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I was surfing the web and came across this sentence:

If she had been that close to me, I'd have heard her if she had called me..

I was wondering if splitting the if part of a conditional sentence normal, and if it's widely used.

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  • Please give an example of what you mean by "splitting the if part of a conditional sentence". To me, it means If she had been, I'd have heard her if she had called me, that close to me, which is obviously wrong. Or do you mean If she had been that close to me and if she had called me, I'd have heard her? – Greybeard Oct 2 '20 at 10:58
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    Your sentence sounds fine to me. It’s not really splitting—it’s two separate if clauses. – Xanne Oct 2 '20 at 11:25
  • It's fine, but fairly rare. The conditional adjuncts "If she had been that close to me" and "if she had called me" are the protases and "I'd have heard her" is the apodosis. The latter is the outcome of the two conditions being met. – BillJ Oct 2 '20 at 12:25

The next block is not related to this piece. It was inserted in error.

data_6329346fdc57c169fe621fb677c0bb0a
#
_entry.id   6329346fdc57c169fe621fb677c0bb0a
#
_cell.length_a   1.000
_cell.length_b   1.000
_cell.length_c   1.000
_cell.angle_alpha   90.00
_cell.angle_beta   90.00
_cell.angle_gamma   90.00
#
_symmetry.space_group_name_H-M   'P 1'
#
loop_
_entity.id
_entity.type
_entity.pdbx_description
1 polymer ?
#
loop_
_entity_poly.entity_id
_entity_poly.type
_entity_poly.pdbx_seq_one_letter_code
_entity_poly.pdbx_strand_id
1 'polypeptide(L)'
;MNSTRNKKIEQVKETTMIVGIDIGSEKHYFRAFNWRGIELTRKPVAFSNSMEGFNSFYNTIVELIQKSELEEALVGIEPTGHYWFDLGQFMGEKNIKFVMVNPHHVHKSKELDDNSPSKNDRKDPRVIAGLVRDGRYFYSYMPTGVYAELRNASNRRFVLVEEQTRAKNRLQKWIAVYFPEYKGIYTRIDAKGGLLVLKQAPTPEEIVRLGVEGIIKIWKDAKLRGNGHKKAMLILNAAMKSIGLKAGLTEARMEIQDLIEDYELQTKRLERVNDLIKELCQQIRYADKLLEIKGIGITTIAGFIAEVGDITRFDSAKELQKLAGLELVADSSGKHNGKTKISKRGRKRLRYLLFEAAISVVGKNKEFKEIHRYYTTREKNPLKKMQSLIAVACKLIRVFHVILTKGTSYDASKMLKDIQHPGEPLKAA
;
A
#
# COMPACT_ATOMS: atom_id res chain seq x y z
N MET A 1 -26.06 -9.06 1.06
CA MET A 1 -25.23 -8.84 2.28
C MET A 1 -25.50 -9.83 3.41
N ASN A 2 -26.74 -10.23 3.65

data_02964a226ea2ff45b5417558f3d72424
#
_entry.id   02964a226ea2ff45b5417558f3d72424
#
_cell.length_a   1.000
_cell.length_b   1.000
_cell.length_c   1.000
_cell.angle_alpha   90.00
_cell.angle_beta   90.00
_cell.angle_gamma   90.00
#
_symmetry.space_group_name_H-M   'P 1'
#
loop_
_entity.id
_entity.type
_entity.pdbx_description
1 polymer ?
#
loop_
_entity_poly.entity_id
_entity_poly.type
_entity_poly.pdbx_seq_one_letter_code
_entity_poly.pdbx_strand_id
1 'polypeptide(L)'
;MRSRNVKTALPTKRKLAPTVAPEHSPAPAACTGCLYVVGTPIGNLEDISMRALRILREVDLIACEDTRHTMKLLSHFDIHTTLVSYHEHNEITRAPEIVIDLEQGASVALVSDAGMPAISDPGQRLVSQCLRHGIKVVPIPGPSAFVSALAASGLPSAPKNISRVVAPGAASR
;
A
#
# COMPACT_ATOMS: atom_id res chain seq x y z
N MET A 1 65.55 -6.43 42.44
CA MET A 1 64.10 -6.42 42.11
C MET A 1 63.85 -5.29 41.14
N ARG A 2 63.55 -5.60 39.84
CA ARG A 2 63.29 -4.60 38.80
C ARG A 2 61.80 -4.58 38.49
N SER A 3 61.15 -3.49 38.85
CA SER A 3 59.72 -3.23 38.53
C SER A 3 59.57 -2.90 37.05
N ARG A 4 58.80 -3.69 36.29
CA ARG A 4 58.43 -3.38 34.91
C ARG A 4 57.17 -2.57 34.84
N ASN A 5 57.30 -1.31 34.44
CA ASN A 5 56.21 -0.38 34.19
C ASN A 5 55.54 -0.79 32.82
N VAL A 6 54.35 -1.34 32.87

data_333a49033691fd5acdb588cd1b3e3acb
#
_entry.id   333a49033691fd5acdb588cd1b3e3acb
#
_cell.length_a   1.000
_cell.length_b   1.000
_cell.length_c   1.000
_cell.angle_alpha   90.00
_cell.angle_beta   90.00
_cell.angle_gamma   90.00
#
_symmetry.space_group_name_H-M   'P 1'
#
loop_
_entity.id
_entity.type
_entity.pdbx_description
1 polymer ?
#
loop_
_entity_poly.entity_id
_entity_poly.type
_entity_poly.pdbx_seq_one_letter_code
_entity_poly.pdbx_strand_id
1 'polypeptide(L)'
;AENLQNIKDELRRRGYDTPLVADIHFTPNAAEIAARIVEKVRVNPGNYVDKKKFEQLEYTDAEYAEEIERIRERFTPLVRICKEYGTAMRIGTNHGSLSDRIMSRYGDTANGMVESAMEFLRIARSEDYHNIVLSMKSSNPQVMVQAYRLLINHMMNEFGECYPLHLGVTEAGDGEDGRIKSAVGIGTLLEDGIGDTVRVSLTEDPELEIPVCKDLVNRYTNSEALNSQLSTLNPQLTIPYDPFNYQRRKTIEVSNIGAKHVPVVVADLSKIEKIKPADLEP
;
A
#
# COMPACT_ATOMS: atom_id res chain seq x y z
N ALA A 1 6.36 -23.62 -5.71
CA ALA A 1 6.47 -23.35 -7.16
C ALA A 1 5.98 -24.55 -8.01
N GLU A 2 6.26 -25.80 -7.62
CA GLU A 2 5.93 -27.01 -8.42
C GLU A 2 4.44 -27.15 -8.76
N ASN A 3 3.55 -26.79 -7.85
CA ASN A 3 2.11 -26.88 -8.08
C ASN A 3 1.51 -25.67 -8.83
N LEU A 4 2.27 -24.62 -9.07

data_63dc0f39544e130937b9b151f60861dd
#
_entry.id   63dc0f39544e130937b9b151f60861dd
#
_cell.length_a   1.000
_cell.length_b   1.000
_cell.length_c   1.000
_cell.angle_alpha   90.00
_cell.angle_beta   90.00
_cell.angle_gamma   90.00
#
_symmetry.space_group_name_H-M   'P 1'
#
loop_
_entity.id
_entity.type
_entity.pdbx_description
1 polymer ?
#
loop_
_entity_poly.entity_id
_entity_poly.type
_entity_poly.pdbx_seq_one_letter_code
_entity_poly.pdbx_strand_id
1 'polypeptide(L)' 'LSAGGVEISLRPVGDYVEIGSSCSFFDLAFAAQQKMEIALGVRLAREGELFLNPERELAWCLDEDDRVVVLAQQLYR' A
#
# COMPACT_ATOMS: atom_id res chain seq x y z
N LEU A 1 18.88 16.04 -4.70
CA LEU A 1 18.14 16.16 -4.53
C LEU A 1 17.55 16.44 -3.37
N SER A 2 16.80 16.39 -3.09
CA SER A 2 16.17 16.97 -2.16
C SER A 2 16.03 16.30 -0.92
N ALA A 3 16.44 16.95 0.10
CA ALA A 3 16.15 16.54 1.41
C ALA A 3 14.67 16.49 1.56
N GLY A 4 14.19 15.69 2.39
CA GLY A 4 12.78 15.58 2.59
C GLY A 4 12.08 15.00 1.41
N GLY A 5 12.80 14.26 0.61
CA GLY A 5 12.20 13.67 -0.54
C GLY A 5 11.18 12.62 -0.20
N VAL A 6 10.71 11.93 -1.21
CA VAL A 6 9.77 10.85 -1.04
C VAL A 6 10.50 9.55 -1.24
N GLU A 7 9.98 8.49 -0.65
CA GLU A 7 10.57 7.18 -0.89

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It's correct and perhaps the clearest ordering. There are two separate if-clauses. The fronted one selects the more global (this can be a matter of choice) condition. The merged conditional

  • If she had been that close to me, and if she had called me, I'd have heard her

has a very different emphasis, perhaps even meaning. If A and B (B and A) were both true, then ....

....................

Note that the following (response) sentences are better not interchanged:

  • Someone says they heard Charlotte shout to you for help. You say you heard nothing. But did you see what happened to Charlotte? Were you both in the same field?

  • If she had been that close to me, I'd have heard her if she had called out to me.

.......

  • Someone says they saw you enter the lower field minutes after Charlotte. Didn't she cry out to you for help?

  • If she had called out to me, I'd have heard her if she had been that close to me.

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    There would be some intonational cues in pronunciation. The second if-clause, at the end, would be at a lower intonation level than the first, at the beginning. Likewise, the lack of comma before the second if shows that it would be pronounced as a unit with the clause preceding it, which further separates them. – John Lawler Oct 2 '20 at 15:48

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